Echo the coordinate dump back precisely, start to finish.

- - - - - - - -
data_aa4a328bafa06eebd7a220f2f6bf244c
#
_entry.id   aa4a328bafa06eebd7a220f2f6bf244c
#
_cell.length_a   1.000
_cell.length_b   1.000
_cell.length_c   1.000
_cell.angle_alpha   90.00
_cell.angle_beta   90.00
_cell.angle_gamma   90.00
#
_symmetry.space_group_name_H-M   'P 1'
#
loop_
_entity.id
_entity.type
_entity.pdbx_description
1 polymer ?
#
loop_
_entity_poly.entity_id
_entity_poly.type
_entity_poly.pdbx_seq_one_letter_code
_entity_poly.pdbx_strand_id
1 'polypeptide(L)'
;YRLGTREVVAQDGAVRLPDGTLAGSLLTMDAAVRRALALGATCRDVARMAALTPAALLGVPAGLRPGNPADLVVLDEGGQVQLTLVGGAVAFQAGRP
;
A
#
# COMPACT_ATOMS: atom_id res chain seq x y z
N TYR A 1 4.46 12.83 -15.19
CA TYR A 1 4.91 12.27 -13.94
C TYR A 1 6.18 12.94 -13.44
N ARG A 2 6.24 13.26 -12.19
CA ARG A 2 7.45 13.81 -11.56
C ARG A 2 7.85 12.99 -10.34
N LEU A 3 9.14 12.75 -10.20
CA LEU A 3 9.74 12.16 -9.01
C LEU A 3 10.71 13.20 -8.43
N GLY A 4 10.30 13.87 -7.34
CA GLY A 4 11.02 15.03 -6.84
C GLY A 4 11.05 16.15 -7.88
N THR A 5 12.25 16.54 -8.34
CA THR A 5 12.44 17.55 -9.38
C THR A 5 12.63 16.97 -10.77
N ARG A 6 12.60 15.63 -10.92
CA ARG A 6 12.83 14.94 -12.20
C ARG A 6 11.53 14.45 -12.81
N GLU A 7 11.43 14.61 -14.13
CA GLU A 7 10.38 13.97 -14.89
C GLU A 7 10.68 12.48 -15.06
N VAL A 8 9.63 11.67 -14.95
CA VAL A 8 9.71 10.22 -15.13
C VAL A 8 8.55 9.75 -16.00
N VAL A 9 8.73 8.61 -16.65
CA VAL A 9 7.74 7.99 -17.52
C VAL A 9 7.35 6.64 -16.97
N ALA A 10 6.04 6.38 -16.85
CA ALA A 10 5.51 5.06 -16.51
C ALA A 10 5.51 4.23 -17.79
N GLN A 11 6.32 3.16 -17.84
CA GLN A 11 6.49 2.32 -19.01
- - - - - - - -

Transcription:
data_aa4a328bafa06eebd7a220f2f6bf244c
#
_entry.id   aa4a328bafa06eebd7a220f2f6bf244c
#
_cell.length_a   1.000
_cell.length_b   1.000
_cell.length_c   1.000
_cell.angle_alpha   90.00
_cell.angle_beta   90.00
_cell.angle_gamma   90.00
#
_symmetry.space_group_name_H-M   'P 1'
#
loop_
_entity.id
_entity.type
_entity.pdbx_description
1 polymer ?
#
loop_
_entity_poly.entity_id
_entity_poly.type
_entity_poly.pdbx_seq_one_letter_code
_entity_poly.pdbx_strand_id
1 'polypeptide(L)'
;YRLGTREVVAQDGAVRLPDGTLAGSLLTMDAAVRRALALGATCRDVARMAALTPAALLGVPAGLRPGNPADLVVLDEGGQVQLTLVGGAVAFQAGRP
;
A
#
# COMPACT_ATOMS: atom_id res chain seq x y z
N TYR A 1 4.46 12.83 -15.19
CA TYR A 1 4.91 12.27 -13.94
C TYR A 1 6.18 12.94 -13.44
N ARG A 2 6.24 13.26 -12.19
CA ARG A 2 7.45 13.81 -11.56
C ARG A 2 7.85 12.99 -10.34
N LEU A 3 9.14 12.75 -10.20
CA LEU A 3 9.74 12.16 -9.01
C LEU A 3 10.71 13.20 -8.43
N GLY A 4 10.30 13.87 -7.34
CA GLY A 4 11.02 15.03 -6.84
C GLY A 4 11.05 16.15 -7.88
N THR A 5 12.25 16.54 -8.34
CA THR A 5 12.44 17.55 -9.38
C THR A 5 12.63 16.97 -10.77
N ARG A 6 12.60 15.63 -10.92
CA ARG A 6 12.83 14.94 -12.20
C ARG A 6 11.53 14.45 -12.81
N GLU A 7 11.43 14.61 -14.13
CA GLU A 7 10.38 13.97 -14.89
C GLU A 7 10.68 12.48 -15.06
N VAL A 8 9.63 11.67 -14.95
CA VAL A 8 9.71 10.22 -15.13
C VAL A 8 8.55 9.75 -16.00
N VAL A 9 8.73 8.61 -16.65
CA VAL A 9 7.74 7.99 -17.52
C VAL A 9 7.35 6.64 -16.97
N ALA A 10 6.04 6.38 -16.85
CA ALA A 10 5.51 5.06 -16.51
C ALA A 10 5.51 4.23 -17.79
N GLN A 11 6.32 3.16 -17.84
CA GLN A 11 6.49 2.32 -19.01